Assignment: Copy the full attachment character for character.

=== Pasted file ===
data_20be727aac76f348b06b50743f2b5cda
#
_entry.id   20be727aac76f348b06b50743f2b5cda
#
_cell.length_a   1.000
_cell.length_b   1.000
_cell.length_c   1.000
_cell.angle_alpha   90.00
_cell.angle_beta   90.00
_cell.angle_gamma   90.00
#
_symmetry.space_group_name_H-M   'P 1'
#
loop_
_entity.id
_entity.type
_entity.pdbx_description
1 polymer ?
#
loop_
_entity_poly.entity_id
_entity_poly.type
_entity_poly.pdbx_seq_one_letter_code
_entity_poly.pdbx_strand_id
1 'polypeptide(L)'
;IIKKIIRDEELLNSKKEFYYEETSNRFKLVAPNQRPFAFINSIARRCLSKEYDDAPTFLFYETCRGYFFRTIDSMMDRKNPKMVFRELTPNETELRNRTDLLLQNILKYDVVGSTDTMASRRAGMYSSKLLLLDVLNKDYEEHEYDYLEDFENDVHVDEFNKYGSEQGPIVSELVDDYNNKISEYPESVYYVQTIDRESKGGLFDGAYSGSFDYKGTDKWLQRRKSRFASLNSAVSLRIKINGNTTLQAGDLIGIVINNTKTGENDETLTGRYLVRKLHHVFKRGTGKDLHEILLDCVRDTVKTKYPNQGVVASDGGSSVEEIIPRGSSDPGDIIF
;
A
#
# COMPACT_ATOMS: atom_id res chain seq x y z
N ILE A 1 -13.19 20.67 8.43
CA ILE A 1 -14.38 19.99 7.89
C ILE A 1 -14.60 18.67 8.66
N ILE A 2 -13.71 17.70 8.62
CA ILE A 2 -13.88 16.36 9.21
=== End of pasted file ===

data_20be727aac76f348b06b50743f2b5cda
#
_entry.id   20be727aac76f348b06b50743f2b5cda
#
_cell.length_a   1.000
_cell.length_b   1.000
_cell.length_c   1.000
_cell.angle_alpha   90.00
_cell.angle_beta   90.00
_cell.angle_gamma   90.00
#
_symmetry.space_group_name_H-M   'P 1'
#
loop_
_entity.id
_entity.type
_entity.pdbx_description
1 polymer ?
#
loop_
_entity_poly.entity_id
_entity_poly.type
_entity_poly.pdbx_seq_one_letter_code
_entity_poly.pdbx_strand_id
1 'polypeptide(L)'
;IIKKIIRDEELLNSKKEFYYEETSNRFKLVAPNQRPFAFINSIARRCLSKEYDDAPTFLFYETCRGYFFRTIDSMMDRKNPKMVFRELTPNETELRNRTDLLLQNILKYDVVGSTDTMASRRAGMYSSKLLLLDVLNKDYEEHEYDYLEDFENDVHVDEFNKYGSEQGPIVSELVDDYNNKISEYPESVYYVQTIDRESKGGLFDGAYSGSFDYKGTDKWLQRRKSRFASLNSAVSLRIKINGNTTLQAGDLIGIVINNTKTGENDETLTGRYLVRKLHHVFKRGTGKDLHEILLDCVRDTVKTKYPNQGVVASDGGSSVEEIIPRGSSDPGDIIF
;
A
#
# COMPACT_ATOMS: atom_id res chain seq x y z
N ILE A 1 -13.19 20.67 8.43
CA ILE A 1 -14.38 19.99 7.89
C ILE A 1 -14.60 18.67 8.66
N ILE A 2 -13.71 17.70 8.62
CA ILE A 2 -13.88 16.36 9.21